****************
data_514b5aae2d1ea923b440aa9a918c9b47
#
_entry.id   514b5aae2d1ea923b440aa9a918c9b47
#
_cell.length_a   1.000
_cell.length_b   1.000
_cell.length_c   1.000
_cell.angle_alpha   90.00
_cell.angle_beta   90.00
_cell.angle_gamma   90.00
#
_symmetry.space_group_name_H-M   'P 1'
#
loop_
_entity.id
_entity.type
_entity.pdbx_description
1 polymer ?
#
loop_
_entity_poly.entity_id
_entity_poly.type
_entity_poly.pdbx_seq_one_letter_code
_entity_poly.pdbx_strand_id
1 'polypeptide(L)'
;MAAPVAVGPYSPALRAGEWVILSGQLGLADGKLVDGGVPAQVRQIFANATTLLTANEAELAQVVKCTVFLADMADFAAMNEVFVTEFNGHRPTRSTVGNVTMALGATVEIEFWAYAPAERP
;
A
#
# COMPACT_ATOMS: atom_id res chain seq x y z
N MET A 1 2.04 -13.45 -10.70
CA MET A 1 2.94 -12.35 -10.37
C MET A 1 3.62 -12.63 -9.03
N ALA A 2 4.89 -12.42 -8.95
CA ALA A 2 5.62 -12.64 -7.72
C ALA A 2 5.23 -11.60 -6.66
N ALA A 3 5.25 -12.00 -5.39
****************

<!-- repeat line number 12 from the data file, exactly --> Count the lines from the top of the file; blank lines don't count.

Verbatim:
_symmetry.space_group_name_H-M   'P 1'